Thursday, June 9, 2016

The End of Uncanny, Revisited

In light of this week's release of Action Comics #957, I decided to dredge up my thoughts on the (grumble grumble FIRST) renumbering of Uncanny X-Men done back in 2011, post-Schism story line.  Nothing Earth-shattering here, mostly just me kvetching and acting like an old man... but, the point still remains that legacy numbering is important to a great deal of comics fans... and I'm glad that DC Comics is starting to notice that.  This was originally written/posted somewhere in the Fall of 2011... and is sadly and disturbingly wildly out of date.  Never at the time of writing would I imagine in just a few short years we'd be on volume-freaking-four of Uncanny X-Men.



In recognition of this week’s FINAL ISSUE of Uncanny X-Men (#544) I wanted to take a little while to reflect on the passing of the series I’d collected since the late 80’s. When this was announced several months back, we were assured that this wouldn’t be a stunt, or sales trick. There would be a legitimate reason for the re-launch. In a post-Schism Marvel Universe, I’m left wondering exactly how *this* is worth re-numbering a nearly 50 year old title. Don’t get me wrong, I enjoyed Schism. Thought it was a decent enough story... I just don’t think it required restarting the book.



I understand that re-numbering is all the rage right now in light of DC’s New 52… however, Uncanny X-Men (vol.2) #1 will be a direct continuation from Uncanny X-Men (vol.1) #544. No real justifiable reason for a restart. The status quo of the X-Men has changed several times throughout the past five decades, never necessitating a new #1. That said, I’d like to go through the (Uncanny) X-Men run, and point to some other instances wherein I feel a re-numbering would have fit better than Regenesis.



(Uncanny) X-Men #94 (1975) – All-New, All-Different. If we’re discussing places in X-Men history where a re-start would comfortably fit… this is it! Following the introduction of the “All-New” X-Men in Giant-Size #1, their adventures would continue in the main title, which for several years prior had only served as a reprint mag for the original X-Men’s 1960’s stories.



Uncanny X-Men #229 (1988) – Following the Fall of the Mutants cross-over, the X-Men were believed to be dead. In “reality” they had left to rebuild in Australia, leaving the world at large to continue believing their demise. This starts the X-Men “Outback era” which would continue for the next couple of years.



Uncanny X-Men #281 (1991) – In a time when the New Mutants became X-Force, X-Factor shuffled rosters and X-Men (vol.2) was launched, Uncanny still managed to maintain its numbering. Famous for the first real non-Claremont Uncanny issues for quite some time, these stories felt… different than anything that had come before (not necessarily for the better, but still… different).



Uncanny X-Men #322 (1995) – The Age of Apocalypse had just ended, and the already hiatus-ed X-Men titles, including Uncanny were brought back under their original numbering. A relaunch upon the title's return would have fit.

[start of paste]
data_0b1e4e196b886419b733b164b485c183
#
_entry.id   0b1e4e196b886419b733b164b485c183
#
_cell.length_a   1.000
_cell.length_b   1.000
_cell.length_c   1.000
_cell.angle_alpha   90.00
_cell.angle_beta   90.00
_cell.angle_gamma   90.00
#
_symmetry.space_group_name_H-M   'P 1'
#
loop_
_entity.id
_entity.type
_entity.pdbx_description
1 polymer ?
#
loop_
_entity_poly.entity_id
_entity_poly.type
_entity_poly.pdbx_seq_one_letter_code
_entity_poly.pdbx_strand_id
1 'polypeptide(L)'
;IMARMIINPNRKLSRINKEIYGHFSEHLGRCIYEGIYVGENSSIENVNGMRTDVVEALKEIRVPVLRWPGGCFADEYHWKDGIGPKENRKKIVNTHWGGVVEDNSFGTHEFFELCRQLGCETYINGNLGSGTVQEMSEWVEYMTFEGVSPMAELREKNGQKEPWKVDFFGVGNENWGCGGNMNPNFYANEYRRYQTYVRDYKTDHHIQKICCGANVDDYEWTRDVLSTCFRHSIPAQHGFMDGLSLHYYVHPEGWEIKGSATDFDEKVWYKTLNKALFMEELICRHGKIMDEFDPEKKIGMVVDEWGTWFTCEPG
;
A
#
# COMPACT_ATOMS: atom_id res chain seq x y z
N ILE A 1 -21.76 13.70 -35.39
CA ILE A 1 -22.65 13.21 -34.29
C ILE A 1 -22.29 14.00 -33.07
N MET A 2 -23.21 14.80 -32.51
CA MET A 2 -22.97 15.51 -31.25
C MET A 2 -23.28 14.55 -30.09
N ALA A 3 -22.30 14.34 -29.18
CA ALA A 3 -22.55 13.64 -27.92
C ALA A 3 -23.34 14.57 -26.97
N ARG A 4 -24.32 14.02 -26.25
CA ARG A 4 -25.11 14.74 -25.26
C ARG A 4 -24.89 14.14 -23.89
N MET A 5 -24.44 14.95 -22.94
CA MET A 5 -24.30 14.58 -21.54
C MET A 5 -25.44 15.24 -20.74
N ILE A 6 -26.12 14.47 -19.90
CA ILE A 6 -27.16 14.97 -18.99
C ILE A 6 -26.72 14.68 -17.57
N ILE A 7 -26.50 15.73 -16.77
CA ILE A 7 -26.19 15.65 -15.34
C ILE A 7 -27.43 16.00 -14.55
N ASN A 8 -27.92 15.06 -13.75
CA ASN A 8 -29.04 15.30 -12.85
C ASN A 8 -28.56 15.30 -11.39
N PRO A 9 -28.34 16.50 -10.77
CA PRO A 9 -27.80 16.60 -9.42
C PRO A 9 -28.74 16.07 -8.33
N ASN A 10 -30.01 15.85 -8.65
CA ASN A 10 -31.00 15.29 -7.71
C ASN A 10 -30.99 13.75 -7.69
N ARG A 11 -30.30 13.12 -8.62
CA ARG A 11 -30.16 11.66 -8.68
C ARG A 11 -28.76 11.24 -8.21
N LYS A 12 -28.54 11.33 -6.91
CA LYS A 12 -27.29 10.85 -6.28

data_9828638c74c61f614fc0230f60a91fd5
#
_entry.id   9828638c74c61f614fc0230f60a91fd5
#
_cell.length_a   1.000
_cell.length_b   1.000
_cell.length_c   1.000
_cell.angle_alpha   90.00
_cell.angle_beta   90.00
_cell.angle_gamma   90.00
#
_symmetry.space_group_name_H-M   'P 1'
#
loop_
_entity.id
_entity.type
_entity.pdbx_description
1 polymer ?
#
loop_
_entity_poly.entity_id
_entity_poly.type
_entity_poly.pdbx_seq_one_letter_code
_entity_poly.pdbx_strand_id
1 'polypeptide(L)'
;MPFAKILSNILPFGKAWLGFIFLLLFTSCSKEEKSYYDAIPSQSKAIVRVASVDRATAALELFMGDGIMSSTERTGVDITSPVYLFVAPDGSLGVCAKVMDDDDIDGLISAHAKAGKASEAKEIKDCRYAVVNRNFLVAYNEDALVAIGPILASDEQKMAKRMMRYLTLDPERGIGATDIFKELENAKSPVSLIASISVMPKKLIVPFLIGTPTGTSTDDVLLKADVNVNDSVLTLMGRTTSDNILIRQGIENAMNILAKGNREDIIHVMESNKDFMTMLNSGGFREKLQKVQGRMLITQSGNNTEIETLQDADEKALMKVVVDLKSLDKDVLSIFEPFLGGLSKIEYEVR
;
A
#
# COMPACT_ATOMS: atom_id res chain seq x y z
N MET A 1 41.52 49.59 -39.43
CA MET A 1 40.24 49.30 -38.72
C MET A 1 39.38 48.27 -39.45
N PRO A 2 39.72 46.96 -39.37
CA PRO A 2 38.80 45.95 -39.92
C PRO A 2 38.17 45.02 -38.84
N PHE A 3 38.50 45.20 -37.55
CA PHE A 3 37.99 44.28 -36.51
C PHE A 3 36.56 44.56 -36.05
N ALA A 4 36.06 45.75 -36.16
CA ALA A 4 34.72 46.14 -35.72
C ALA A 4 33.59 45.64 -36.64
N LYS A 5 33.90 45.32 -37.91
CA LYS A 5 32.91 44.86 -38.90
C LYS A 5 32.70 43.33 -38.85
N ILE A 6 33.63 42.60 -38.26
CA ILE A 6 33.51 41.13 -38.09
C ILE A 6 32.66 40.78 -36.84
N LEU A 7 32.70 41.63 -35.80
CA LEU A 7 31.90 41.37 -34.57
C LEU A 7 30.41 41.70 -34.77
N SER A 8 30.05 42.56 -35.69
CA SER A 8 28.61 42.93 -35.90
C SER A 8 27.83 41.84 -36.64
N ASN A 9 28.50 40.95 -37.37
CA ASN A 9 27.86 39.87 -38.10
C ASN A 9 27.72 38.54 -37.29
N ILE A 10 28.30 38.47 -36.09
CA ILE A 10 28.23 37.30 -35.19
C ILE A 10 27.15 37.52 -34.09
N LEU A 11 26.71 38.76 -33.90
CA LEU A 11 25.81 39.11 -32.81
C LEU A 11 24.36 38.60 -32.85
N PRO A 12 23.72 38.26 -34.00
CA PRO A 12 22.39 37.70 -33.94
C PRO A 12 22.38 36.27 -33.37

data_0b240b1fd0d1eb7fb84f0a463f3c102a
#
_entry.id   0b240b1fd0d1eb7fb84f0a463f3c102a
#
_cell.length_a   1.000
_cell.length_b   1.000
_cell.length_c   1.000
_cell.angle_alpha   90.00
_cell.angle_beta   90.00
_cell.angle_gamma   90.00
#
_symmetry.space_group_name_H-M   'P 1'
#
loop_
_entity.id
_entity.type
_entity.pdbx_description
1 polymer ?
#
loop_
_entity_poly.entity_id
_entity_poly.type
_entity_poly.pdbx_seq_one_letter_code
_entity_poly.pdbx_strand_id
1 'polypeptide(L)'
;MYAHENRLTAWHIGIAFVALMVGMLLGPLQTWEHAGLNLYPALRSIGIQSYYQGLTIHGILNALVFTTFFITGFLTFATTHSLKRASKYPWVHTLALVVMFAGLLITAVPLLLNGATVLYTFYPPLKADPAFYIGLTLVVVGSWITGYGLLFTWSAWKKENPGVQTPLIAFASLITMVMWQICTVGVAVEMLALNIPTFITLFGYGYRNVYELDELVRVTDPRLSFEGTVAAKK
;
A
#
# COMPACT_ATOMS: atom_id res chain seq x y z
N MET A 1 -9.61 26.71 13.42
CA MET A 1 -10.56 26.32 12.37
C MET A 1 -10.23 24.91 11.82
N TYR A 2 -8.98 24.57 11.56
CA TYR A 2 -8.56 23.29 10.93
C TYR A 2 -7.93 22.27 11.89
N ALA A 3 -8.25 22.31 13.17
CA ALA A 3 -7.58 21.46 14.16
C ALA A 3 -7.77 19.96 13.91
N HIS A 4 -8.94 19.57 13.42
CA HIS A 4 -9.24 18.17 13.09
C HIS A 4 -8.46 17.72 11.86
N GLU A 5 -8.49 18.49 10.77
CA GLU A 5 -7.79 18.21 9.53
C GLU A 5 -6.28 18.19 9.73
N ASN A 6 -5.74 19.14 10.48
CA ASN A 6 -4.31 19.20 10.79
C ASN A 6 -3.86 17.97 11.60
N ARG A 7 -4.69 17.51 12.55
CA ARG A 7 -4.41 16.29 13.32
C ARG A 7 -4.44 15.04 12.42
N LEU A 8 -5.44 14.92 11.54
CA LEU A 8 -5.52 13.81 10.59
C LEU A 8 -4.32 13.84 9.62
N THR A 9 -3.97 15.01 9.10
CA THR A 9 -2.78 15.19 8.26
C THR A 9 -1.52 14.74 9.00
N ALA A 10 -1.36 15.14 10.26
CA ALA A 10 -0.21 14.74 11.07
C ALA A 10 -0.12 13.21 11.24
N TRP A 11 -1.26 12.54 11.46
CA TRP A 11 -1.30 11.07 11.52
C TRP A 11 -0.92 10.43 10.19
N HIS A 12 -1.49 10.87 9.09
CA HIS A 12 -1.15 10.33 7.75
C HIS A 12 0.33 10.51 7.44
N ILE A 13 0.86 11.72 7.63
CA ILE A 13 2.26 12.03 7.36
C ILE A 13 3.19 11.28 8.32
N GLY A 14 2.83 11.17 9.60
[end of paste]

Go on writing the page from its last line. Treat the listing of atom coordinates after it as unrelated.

Uncanny X-Men #337 (1996) – In the wake of Marvel’s onslaught (no pun intended) of #1 issues, with Heroes Reborn and influx of new titles (Thunderbolts, Alpha Flight (v.2), Deadpool, etc.) the X-Men titles all kept chugging along at their legacy numbering.



Uncanny X-Men #381 (2000) – The “X-Men Revolution” featured the return of Chris Claremont to the X-Men after nearly a ten-year absence. In addition, this was just around the time the first X-Men movie landed in theaters (in fact issue #384 just three months later featured the new movie logo taking the place of the traditional one for several months). A movie these days often mandates a new volume of a title, to allure and ensnare the non-existent “New Reader”.

There are a few more instances I could argue, however, these are the one's that stand out most to me.

In closing, while I don’t like random re-numberings of comic books especially when we readers are told that there are REAL storyline justifications for it… with the way sales are going right now, I can see why it is done, and done so often. I’m not sure if this is a long-term measure, or if in six-month’s time, Uncanny will be re-re-numbered to #550. Or if in two years, Uncanny will be re-re-numbered in conjunction with the 50th Anniversary of the X-Men, or if we will have to wait until Uncanny would have reached #600 for a return to traditional numbering… if at all.

The importance of numbering to me is probably quite silly I must admit. As long as the story is good, that’s all that matters, right?
I enjoy collecting high-numbered titles, makes a collector feel as though they're piecing together a puzzle. One of the things that kept me away from DC Comics in the early 1990’s was the fact that titles like Wonder Woman, Green Lantern, Flash and Green Arrow were still only in the double-digits. Characters created several decades prior, to me, should have high numbered, long running volumes. I was wary I’d get invested in any given DC title, only to have it re-started (which, has happened time and time again since.) 

As a collector, I enjoy filling in gaps of my collection. Picking up various old issues of Uncanny X-Men makes me feel as though I’m actually accomplishing something. I know, silly. Right now, picking up early issues of, say, the Avengers aren’t nearly as satisfying as it could be, it feels as though I’m collecting for a dead series.

Cliff Notes version of this entry – Wahhh, wahhh, don’t renumber my comics!

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